This photo of Fr. Damien, from the Hawai’i State Archives in Honolulu, Hawai’i, was taken in 1888, the year before his death, by William Brigham outside St. Philomena Church. (Public Domain/WIKIMEDIA COMMONS)

May 10

Born in Tremelo, Belgium, Joseph de Veuster left school at 13 to work on the family farm. Six years later he joined the Congregation of the Sacred Hearts of Jesus and Mary, taking the name Damien.

He volunteered for a mission to the Hawai’ian Islands, and was ordained in Honolulu in 1864. He served on the island of Hawai’i for eight years, then volunteered in 1873 to work at the leprosy colony on Molokai. (Leprosy is now called Hansen’s disease.) Fr. Damien was a priest, doctor and counselor to 800 patients before he contracted the disease in 1884. He stayed on Molokai, ministering until a month before his death.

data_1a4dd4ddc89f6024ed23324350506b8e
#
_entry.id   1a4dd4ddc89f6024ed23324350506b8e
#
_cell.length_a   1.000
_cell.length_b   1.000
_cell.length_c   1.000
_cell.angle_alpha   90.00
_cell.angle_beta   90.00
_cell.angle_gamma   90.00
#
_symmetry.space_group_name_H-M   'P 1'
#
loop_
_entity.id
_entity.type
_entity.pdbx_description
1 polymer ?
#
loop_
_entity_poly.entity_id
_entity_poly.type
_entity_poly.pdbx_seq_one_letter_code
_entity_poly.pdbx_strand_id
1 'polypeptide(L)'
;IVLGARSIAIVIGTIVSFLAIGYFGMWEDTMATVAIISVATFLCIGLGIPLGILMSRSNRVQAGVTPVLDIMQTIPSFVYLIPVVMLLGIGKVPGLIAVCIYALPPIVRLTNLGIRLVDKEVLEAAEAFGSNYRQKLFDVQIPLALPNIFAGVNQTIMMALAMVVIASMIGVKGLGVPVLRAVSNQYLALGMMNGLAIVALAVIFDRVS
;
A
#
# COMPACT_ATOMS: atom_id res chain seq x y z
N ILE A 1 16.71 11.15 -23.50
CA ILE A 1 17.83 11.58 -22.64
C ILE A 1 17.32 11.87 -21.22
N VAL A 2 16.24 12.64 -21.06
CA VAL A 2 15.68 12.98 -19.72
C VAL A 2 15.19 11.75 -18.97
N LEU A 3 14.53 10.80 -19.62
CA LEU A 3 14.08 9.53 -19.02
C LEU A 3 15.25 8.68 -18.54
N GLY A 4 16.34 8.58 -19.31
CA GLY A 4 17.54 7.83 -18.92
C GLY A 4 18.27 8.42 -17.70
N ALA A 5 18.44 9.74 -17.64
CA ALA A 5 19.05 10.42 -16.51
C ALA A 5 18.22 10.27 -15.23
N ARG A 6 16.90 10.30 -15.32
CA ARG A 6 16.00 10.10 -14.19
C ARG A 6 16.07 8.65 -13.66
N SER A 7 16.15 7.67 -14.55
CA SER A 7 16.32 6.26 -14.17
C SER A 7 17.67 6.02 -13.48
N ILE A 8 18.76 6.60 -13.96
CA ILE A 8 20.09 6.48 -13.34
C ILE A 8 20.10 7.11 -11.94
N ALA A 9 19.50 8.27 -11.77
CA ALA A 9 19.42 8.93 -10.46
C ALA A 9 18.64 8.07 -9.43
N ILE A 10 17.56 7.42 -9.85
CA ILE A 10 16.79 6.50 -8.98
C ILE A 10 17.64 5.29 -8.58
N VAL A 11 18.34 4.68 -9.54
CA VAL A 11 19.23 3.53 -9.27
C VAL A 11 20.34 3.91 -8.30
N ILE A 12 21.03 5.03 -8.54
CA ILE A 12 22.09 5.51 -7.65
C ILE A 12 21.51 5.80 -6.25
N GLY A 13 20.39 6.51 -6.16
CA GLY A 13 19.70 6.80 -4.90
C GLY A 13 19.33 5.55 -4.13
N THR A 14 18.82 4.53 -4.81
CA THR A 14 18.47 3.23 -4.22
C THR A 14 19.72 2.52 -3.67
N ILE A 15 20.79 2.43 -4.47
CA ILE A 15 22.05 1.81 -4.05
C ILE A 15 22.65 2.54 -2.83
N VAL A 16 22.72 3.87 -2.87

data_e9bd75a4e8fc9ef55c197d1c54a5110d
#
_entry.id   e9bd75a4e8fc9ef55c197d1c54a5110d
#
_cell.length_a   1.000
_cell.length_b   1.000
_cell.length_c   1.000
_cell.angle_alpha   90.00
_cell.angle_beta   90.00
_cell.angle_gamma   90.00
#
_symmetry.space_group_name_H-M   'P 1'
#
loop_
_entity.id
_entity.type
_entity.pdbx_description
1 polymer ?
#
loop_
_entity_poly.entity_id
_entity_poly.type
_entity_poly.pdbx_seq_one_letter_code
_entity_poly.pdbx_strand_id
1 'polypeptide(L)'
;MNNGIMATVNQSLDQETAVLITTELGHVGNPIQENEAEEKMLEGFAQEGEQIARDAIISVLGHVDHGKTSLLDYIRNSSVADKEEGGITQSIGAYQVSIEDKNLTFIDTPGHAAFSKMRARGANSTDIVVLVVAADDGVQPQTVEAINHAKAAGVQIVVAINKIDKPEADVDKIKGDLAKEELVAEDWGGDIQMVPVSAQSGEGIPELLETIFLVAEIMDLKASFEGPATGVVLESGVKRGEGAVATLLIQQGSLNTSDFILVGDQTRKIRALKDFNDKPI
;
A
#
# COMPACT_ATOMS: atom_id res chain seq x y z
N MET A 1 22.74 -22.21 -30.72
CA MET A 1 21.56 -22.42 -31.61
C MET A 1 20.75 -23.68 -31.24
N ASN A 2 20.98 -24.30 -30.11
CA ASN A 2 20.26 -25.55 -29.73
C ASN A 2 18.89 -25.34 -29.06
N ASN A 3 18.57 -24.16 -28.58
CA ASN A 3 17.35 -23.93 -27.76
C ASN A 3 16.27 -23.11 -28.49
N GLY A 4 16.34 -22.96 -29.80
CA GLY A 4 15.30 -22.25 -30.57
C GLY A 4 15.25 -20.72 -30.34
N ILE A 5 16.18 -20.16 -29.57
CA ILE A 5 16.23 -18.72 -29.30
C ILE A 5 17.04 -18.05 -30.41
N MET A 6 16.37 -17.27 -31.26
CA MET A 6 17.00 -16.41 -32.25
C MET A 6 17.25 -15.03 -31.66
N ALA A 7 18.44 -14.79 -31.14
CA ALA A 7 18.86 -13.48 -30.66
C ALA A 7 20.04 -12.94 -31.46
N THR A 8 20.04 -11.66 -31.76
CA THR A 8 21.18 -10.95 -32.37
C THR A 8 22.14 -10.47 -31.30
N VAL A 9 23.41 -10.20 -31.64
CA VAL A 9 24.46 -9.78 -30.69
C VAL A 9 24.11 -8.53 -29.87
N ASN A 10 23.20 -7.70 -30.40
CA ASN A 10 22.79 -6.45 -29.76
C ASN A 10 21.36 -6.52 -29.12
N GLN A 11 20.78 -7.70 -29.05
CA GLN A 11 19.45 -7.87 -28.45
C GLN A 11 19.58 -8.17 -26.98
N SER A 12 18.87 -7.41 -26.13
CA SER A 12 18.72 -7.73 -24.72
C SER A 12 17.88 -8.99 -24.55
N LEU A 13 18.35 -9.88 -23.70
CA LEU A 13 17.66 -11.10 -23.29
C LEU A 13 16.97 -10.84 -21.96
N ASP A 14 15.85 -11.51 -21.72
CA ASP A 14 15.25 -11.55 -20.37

Considered a model and martyr of charity, he was canonized in 2009.

He is the patron saint of Hawai’i. A statue of St. Damien represents the state in the U.S. Capitol’s National Statuary Hall, one of four Catholic priests represented in the hall.